Together George and his significant other, Julie Anne McRae, who became our production manager in 2001, reshaped the look of both papers with a dramatic new layout including the flag, masthead, column sizes, photo credits and type styles. It was an instant hit with both the readers and the publisher. George was quite the taskmaster and he drove the news staff hard. But the person he drove the hardest was himself. He would be one of the first to arrive in the morning and the last to leave at night. I used to have a helluva job every year getting him to take holidays. He was a stickler for accuracy and hated to be beaten on a story, which didn't happen often.

He also believed in being connected to the community and served as vice-president of the Devon and District Chamber of Commerce for five years, and now sits as vice-chair of the Devon Economic Development Board. Last year he was elected to the AWNA board where he has served as symposium chairman, and has judged better newspaper competitions for papers from other provincial and foreign jurisdictions. He was also elected as the second vice-president and corporate secretary of the AWNA.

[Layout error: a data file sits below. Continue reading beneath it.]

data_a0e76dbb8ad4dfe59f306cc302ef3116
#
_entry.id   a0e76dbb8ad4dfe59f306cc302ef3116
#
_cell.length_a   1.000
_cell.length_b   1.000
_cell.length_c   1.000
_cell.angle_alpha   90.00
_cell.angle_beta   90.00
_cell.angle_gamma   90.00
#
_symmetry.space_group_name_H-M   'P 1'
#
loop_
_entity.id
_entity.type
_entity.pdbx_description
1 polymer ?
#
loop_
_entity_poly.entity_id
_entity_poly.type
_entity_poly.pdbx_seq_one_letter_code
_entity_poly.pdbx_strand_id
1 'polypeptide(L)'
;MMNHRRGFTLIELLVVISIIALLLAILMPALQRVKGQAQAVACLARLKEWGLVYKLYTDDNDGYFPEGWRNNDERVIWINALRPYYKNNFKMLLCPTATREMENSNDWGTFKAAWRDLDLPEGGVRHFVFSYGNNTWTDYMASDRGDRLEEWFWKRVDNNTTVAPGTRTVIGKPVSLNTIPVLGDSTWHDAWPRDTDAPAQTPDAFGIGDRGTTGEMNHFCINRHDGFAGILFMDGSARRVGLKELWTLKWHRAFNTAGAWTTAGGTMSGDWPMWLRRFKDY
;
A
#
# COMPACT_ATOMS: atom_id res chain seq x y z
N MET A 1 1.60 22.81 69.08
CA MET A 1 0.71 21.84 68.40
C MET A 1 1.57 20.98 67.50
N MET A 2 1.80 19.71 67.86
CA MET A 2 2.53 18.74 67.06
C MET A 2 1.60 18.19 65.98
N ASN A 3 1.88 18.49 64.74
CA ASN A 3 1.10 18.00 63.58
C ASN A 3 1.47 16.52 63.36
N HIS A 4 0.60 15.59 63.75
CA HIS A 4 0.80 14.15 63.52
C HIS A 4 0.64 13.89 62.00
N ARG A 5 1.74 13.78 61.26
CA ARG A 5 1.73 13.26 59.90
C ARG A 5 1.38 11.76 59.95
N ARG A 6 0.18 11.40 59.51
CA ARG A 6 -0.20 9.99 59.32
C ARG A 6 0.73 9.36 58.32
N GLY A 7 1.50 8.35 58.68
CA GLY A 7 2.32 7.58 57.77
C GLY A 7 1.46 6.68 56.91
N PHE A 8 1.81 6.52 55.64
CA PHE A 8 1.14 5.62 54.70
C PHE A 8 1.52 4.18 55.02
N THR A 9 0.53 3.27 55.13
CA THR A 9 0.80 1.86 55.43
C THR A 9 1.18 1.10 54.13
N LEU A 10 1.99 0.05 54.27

George also joined the International Society of Weekly Newspaper Editors, which has members all over the world. Once a year they have a competition and the top 12 entrants get recognition from their peers at their annual conference. George's editorial on the monarchy and its future made the Golden Dozen, which means his work ranked with the top 12 in the world; quite an achievement for a small pair of Alberta weeklies.

In the fall of 2002 Mary Ann and I decided to move to Victoria, B.C. to see what the island was like as a possible retirement location. We stayed 3 1/2 years and in our absence we appointed George and Julie Anne as co-managers. I was still in daily contact by either phone or email and would return for a visit about once every six weeks. We never skipped a beat mainly because of the management skills of both George and Julie Anne. So when we sold the papers in May I wasn't surprised when they appointed George publisher.

He was ready to move up. He is quite the sports fan and despite living in Alberta, still stubbornly cheers for the Blue Jays, Maple Leafs and Argos. One day I noticed this small football on his desk that was coloured orange and brown. "What's with the ball?" I asked. "Hey, it’s my team, the Cleveland Browns,” said George Brown. Well all of your teams have a lot in common; they tend to lose.

Twenty-five years of service is a major accomplishment in any occupation but it is an even greater challenge in the newspaper business. George was an excellent employee and even though we would have our share of healthy arguments, they were always for the good of the newspaper and I truly believe that we always respected the other's point of view.

It is time to salute the Old Brown Dog and you know the year 2007 just might be the one where the Leafs win the Stanley Cup.